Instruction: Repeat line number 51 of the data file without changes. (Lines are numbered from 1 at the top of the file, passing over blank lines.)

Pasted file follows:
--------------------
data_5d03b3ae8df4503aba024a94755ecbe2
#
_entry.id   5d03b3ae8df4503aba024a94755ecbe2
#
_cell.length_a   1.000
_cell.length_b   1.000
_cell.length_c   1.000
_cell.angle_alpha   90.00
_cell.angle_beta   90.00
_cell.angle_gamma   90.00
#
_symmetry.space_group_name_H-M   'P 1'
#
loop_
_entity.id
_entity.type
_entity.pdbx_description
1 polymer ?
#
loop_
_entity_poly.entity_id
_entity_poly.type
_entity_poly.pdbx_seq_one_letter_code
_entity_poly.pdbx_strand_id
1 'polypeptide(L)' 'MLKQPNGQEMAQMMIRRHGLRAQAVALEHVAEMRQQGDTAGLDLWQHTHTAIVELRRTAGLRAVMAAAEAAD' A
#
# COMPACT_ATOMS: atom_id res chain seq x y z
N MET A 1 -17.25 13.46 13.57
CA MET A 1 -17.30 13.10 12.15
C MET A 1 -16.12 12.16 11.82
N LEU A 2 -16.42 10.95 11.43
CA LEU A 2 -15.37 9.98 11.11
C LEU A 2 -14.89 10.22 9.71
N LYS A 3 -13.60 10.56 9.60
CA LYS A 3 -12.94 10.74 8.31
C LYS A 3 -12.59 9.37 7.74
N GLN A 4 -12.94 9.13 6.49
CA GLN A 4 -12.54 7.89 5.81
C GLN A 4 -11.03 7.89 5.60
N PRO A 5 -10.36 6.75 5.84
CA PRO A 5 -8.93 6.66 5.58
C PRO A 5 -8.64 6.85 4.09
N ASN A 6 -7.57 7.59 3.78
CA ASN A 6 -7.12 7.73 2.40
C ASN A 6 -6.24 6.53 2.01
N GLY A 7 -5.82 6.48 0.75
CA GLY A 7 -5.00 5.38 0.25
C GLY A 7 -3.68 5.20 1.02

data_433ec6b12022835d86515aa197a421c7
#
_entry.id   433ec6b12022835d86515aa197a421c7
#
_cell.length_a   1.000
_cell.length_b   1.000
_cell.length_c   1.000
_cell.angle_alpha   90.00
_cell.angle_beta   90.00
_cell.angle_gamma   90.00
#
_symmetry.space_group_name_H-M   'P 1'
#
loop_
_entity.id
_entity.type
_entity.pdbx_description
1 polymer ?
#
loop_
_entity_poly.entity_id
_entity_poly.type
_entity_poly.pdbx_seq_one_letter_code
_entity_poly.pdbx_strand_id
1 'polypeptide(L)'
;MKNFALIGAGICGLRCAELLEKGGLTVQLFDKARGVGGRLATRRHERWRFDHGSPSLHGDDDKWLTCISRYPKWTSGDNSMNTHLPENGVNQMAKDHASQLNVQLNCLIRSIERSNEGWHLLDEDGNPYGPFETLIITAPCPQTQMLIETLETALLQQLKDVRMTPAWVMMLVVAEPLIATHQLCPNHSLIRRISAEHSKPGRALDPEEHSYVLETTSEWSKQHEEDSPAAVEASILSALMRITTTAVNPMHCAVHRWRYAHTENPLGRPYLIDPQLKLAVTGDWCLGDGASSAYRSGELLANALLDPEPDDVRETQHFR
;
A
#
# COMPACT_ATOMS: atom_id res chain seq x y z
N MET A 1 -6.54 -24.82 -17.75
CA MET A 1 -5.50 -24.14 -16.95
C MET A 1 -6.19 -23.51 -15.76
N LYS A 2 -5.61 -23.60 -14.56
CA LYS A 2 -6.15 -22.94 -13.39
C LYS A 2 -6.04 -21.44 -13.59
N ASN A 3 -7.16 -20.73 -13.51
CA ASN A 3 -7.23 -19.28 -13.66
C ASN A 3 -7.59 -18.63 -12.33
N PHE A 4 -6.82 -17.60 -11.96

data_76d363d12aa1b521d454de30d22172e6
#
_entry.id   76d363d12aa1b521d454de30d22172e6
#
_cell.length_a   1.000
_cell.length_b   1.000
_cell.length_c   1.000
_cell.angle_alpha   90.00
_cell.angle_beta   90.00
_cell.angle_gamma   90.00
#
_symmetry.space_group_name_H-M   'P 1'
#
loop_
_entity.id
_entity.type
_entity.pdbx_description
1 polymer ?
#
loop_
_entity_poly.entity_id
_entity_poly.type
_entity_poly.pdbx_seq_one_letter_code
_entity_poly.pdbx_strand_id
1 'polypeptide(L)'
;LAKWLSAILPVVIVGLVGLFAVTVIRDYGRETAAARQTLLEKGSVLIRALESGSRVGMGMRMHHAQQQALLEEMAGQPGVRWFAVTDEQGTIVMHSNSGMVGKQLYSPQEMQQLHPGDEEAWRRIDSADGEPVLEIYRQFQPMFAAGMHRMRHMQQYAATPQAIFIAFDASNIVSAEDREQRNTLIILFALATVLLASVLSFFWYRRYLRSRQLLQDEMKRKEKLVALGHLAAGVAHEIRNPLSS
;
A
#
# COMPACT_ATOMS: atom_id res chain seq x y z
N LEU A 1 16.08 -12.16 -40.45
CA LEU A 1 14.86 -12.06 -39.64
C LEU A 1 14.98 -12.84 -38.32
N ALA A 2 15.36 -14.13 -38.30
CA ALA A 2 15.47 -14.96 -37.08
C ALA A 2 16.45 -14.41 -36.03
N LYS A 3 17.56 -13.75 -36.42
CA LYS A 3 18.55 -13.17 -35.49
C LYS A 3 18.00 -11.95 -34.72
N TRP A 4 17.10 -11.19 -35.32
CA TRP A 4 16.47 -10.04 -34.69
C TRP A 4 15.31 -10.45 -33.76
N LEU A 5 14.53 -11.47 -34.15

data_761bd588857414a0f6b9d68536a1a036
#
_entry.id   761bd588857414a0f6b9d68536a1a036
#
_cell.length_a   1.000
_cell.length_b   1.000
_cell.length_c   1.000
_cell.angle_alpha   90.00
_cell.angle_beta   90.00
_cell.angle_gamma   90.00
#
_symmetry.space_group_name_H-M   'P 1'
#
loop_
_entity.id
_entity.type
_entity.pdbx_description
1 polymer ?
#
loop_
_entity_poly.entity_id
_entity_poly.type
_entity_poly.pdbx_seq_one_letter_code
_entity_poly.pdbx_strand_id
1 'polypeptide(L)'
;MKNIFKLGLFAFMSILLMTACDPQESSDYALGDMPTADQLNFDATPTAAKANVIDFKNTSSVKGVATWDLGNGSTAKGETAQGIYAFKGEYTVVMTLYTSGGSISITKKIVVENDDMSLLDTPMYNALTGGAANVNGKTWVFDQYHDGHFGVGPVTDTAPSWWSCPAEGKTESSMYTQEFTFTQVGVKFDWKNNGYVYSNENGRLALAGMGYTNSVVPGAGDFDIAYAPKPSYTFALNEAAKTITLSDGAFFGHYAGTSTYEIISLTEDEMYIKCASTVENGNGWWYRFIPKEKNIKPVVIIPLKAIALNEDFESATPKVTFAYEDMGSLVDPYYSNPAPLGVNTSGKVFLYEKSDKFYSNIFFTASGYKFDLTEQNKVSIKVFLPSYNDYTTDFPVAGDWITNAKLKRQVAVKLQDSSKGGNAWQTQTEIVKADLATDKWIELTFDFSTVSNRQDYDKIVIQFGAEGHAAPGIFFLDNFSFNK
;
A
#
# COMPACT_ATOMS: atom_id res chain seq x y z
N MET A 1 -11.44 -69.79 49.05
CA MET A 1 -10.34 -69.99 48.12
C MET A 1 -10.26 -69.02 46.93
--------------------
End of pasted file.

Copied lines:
_entry.id   433ec6b12022835d86515aa197a421c7